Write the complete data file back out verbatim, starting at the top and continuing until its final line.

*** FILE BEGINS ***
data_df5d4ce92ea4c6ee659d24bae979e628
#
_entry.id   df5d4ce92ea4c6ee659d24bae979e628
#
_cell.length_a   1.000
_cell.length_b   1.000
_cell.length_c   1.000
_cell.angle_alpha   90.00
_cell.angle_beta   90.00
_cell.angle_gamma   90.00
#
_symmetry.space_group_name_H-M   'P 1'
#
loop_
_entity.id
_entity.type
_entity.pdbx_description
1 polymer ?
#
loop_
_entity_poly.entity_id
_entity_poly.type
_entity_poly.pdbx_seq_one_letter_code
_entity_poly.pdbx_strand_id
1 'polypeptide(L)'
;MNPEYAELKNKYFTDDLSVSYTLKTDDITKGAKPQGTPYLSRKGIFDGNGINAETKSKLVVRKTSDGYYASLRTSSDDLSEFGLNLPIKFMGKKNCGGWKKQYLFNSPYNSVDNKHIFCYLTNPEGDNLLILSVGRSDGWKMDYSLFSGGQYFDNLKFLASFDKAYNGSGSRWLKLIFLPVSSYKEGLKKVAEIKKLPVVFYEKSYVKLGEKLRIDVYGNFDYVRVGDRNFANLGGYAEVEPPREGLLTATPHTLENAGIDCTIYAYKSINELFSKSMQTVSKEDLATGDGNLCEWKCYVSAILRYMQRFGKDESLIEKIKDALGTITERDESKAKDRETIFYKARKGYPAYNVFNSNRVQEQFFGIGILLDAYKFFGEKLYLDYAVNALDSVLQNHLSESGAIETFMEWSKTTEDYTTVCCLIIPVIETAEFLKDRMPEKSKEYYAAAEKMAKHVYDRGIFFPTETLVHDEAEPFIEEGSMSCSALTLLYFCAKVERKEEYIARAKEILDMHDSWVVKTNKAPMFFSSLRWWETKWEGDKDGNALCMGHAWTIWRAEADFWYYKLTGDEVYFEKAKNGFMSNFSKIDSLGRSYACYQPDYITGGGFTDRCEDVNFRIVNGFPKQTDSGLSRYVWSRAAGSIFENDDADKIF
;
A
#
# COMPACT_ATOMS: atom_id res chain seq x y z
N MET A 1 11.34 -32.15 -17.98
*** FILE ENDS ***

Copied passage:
data_df5d4ce92ea4c6ee659d24bae979e628
#
_entry.id   df5d4ce92ea4c6ee659d24bae979e628
#
_cell.length_a   1.000
_cell.length_b   1.000
_cell.length_c   1.000
_cell.angle_alpha   90.00
_cell.angle_beta   90.00
_cell.angle_gamma   90.00
#
_symmetry.space_group_name_H-M   'P 1'
#
loop_
_entity.id
_entity.type
_entity.pdbx_description
1 polymer ?
#
loop_
_entity_poly.entity_id
_entity_poly.type
_entity_poly.pdbx_seq_one_letter_code
_entity_poly.pdbx_strand_id
1 'polypeptide(L)'
;MNPEYAELKNKYFTDDLSVSYTLKTDDITKGAKPQGTPYLSRKGIFDGNGINAETKSKLVVRKTSDGYYASLRTSSDDLSEFGLNLPIKFMGKKNCGGWKKQYLFNSPYNSVDNKHIFCYLTNPEGDNLLILSVGRSDGWKMDYSLFSGGQYFDNLKFLASFDKAYNGSGSRWLKLIFLPVSSYKEGLKKVAEIKKLPVVFYEKSYVKLGEKLRIDVYGNFDYVRVGDRNFANLGGYAEVEPPREGLLTATPHTLENAGIDCTIYAYKSINELFSKSMQTVSKEDLATGDGNLCEWKCYVSAILRYMQRFGKDESLIEKIKDALGTITERDESKAKDRETIFYKARKGYPAYNVFNSNRVQEQFFGIGILLDAYKFFGEKLYLDYAVNALDSVLQNHLSESGAIETFMEWSKTTEDYTTVCCLIIPVIETAEFLKDRMPEKSKEYYAAAEKMAKHVYDRGIFFPTETLVHDEAEPFIEEGSMSCSALTLLYFCAKVERKEEYIARAKEILDMHDSWVVKTNKAPMFFSSLRWWETKWEGDKDGNALCMGHAWTIWRAEADFWYYKLTGDEVYFEKAKNGFMSNFSKIDSLGRSYACYQPDYITGGGFTDRCEDVNFRIVNGFPKQTDSGLSRYVWSRAAGSIFENDDADKIF
;
A
#
# COMPACT_ATOMS: atom_id res chain seq x y z
N MET A 1 11.34 -32.15 -17.98